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Scaling problem - thin walls


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Posted · Scaling problem - thin walls

Hi Team

 

We are having a lot of problems scaling our products down to a size, where we can 3d print it. 

We are using Autodesk Inventor Pro 2022 to design our products (industrial fans). 

We would like to 3D print models of our products, which are quite big. 

 

Our problem appears when we try to scale the model and the wall thickness of the sheet metal plates are getting extremely thin. 

Is there any way to setup a rule in ex Cura to control that some dimensions are not scaled below a certain wall thickness?

 

Or any other ideas?

 

I have added an example of a part, where I have scaled it down 1:10

 

Thanks

Christian

30045581.stl 30045581_Scale.stl

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    Posted · Scaling problem - thin walls

    1) The most important new feature in Cura version 5 is that it handles thin walls better.  So make sure you have Cura 5

    2) make sure "print thin walls" is checked.  This allows you to print walls twice as thin versus if you don't check that.

    3) Look at "horizontal expansion".  If you set that to 0.2mm it should expand each side of a "wall" by 0.2mm to make all walls at least 0.4mm and that should be enough that you get something printable.

    4) Fans, propellers I have found to be the most difficult thing to 3d print because of the support issue combined with how delicate each blade is.  I hope you have a dual printer that can print water soluble support.

    6) You can print down to 75% of a nozzle size without much (any?) degradation in quality.  So for a 0.4mm nozzle consider setting line width to 0.3mm.  Also then you can set horizontal expansion quite a bit smaller as well but eventually the part is too delicate.

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    Posted · Scaling problem - thin walls
    On 6/1/2022 at 6:12 AM, gr5 said:

    1) The most important new feature in Cura version 5 is that it handles thin walls better.  So make sure you have Cura 5

    2) make sure "print thin walls" is checked.  This allows you to print walls twice as thin versus if you don't check that.

    3) Look at "horizontal expansion".  If you set that to 0.2mm it should expand each side of a "wall" by 0.2mm to make all walls at least 0.4mm and that should be enough that you get something printable.

    4) Fans, propellers I have found to be the most difficult thing to 3d print because of the support issue combined with how delicate each blade is.  I hope you have a dual printer that can print water soluble support.

    6) You can print down to 75% of a nozzle size without much (any?) degradation in quality.  So for a 0.4mm nozzle consider setting line width to 0.3mm.  Also then you can set horizontal expansion quite a bit smaller as well but eventually the part is too delicate.


    I'm brand new here, and to avoid creating another post on this topic and at risk of digging up an old thread - I just wanted to add a bit of my challenge here.

     

    I'm also struggling with scaling down an stl in Cura, and having it be printable. I will look into the wall thickness and the other points you mention, but something else I see with my situation, is that the brim is also messed up. The lines don't always align properly sometimes are wavy when they shouldn't be. It basically looks like the brim was drawn by hand, if that makes sense. The rest of the print quality is so bad and adhesion is next to none... I sized down from 100% to 91% Anything down to 93% is ok, but beyond that things get bad fast.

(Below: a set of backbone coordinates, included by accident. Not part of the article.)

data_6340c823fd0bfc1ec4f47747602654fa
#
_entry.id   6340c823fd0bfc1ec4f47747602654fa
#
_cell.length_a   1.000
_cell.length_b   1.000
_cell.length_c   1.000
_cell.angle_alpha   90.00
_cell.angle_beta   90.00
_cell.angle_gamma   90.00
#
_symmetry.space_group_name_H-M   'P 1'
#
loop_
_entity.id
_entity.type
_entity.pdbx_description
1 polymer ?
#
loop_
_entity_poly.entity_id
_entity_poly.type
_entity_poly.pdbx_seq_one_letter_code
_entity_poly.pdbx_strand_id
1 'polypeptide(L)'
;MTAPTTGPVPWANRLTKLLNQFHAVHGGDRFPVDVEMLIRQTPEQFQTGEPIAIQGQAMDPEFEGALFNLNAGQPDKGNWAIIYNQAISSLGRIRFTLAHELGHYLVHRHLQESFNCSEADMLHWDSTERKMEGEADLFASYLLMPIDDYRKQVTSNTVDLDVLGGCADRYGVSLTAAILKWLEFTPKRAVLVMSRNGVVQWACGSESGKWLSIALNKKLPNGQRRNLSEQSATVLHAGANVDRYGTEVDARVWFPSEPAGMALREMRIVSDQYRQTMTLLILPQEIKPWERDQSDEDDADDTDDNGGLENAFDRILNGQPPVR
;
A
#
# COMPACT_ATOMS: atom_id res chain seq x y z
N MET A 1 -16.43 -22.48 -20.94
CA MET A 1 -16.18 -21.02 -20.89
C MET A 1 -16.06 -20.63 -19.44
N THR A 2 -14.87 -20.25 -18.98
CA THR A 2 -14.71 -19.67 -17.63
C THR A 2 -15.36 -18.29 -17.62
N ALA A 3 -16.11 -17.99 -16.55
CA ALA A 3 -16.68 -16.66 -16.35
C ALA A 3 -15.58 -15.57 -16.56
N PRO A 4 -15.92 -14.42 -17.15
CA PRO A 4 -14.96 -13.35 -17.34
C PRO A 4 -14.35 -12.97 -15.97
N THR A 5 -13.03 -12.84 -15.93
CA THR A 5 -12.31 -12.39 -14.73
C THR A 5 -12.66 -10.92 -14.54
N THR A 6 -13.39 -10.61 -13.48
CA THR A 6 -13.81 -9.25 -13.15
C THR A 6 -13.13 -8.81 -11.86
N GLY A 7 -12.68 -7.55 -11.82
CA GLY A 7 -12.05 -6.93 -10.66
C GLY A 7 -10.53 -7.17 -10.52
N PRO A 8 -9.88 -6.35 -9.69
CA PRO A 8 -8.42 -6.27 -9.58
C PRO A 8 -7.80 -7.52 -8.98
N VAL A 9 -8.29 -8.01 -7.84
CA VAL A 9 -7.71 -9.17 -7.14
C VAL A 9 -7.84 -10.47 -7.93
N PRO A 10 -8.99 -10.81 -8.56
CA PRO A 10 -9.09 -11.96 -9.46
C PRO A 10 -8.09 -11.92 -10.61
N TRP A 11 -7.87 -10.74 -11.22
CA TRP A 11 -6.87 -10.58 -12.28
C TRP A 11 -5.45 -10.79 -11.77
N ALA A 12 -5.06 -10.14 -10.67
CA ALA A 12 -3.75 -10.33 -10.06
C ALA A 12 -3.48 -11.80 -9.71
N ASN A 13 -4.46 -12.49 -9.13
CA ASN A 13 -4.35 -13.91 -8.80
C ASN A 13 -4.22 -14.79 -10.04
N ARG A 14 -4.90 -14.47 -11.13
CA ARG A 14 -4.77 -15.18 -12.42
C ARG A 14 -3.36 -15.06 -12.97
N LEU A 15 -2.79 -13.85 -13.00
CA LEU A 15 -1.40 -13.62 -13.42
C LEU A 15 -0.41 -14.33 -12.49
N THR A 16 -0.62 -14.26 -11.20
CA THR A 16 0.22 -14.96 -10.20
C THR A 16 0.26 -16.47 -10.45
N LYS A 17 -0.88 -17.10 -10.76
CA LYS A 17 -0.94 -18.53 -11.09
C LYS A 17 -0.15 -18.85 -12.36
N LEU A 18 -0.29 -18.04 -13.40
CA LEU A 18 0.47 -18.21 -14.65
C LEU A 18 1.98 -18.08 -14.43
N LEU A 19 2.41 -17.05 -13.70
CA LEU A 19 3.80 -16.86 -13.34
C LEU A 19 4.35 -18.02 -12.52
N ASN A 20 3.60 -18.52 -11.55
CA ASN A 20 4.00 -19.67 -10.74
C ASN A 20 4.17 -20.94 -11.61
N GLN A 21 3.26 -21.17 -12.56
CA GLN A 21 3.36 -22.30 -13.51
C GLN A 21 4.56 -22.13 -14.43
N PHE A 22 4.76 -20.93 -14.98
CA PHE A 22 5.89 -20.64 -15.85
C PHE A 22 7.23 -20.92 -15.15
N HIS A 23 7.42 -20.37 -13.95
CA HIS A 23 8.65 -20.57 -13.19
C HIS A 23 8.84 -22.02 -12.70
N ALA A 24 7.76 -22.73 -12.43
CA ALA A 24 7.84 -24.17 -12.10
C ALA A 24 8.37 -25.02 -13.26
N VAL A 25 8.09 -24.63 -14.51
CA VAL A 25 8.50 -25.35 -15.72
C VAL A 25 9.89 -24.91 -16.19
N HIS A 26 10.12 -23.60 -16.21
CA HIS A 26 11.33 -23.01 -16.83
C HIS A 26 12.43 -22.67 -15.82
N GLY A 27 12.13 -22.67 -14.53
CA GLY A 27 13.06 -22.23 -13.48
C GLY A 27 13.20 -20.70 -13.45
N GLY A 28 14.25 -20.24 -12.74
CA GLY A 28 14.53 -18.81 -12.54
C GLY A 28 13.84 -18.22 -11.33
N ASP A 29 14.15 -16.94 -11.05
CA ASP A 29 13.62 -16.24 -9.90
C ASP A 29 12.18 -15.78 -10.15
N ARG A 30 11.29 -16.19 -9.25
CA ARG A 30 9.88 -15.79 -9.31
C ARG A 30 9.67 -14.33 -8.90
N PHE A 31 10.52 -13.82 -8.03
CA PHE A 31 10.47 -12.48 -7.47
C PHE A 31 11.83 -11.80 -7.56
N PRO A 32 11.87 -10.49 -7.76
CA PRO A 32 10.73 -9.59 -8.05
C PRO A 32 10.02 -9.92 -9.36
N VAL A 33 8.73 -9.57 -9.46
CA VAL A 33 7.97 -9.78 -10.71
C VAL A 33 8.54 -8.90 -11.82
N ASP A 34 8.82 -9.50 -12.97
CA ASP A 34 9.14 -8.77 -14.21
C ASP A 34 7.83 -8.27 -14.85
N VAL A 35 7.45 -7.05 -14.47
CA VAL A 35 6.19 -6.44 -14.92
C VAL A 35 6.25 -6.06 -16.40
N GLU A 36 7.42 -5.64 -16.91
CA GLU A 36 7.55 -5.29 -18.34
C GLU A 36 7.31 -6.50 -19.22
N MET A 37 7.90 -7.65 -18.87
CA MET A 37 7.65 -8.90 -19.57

I guess I'm asking if wall thickness is enough to deal with the issues I'm seeing or if I need some other kind of adjustment. Getting my PETG to print was hard enough without the scaling problems, lol! Thanks for your help, and sorry to be the newb digging up an old post. I'm wondering if I'd get better results importing the STL into something like blender, sizing down there, then re-exporting to STL. I really only want this to be a last resort, however... Thanks for any tips!

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    Posted · Scaling problem - thin walls

    Please post a project file showing what you mean where you set it at 91%.  do "File" "Save project as" and then post here.

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    Posted (edited) · Scaling problem - thin walls

    Sorry, I missed your reply. Yes, duh, forgot the stl file.

     

    All I'm doing is using the scale functionality to scale down to 93%. Anything lower than that and the print will not succeed. I'm kind of new to this, so it's probably something related to line width or thickness or something that doesn't work out after scaling down. Even the brim printing is really bad.

     

    I'm using PETG, and I've tried tinkering with thickness settings but I'll be honest, i'm out of my element on a lot of these settings but even with PLA and just standard quality, the print is still failing. At 94%, it still prints smooth as butter with my PETG settings.

     

    Thanks for your help.

    CC_MK_I_Ring.stl

     

    FWIW, i have a stock Ender 5 Pro, no mods.

    Edited by victordriggs
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    Posted · Scaling problem - thin walls

    So if you could provide the project file that would be much better.  Do "file" "save project" and post that file.  It contains your settings which highlight your exact issue.  how you positioned the part, your machine profile and much more.

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    Posted · Scaling problem - thin walls

    At 93% scale (only slight reduction in size) the part seems to slice just fine.  Did you mean 93X?  That would be smaller than 1mm.  I doubt that is what you meant.

     

    Again, the project file will include your scaling information.  So get Cura to do "the problem" at the "problem scaling" and then save the project file so I can see exactly what you mean.

     

    Screenshotfrom2023-04-2612-47-36.thumb.png.8a884fd80abeacab29907436df694d3e.png

     

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    Posted (edited) · Scaling problem - thin walls

    I agree that it looks fine when sliced - I couldn't see any issues there either. But what I will do is so a simple % reduction from 100 down to 93, then start a print. I'll take a picture of the brim lines, which at 93 start to get all wobbly, which also is a sign that the print quality will be very bad, poor adhesion, etc. Anything above 93 and the brim lines are properly aligned with adhesion, etc. I'll also include the project file.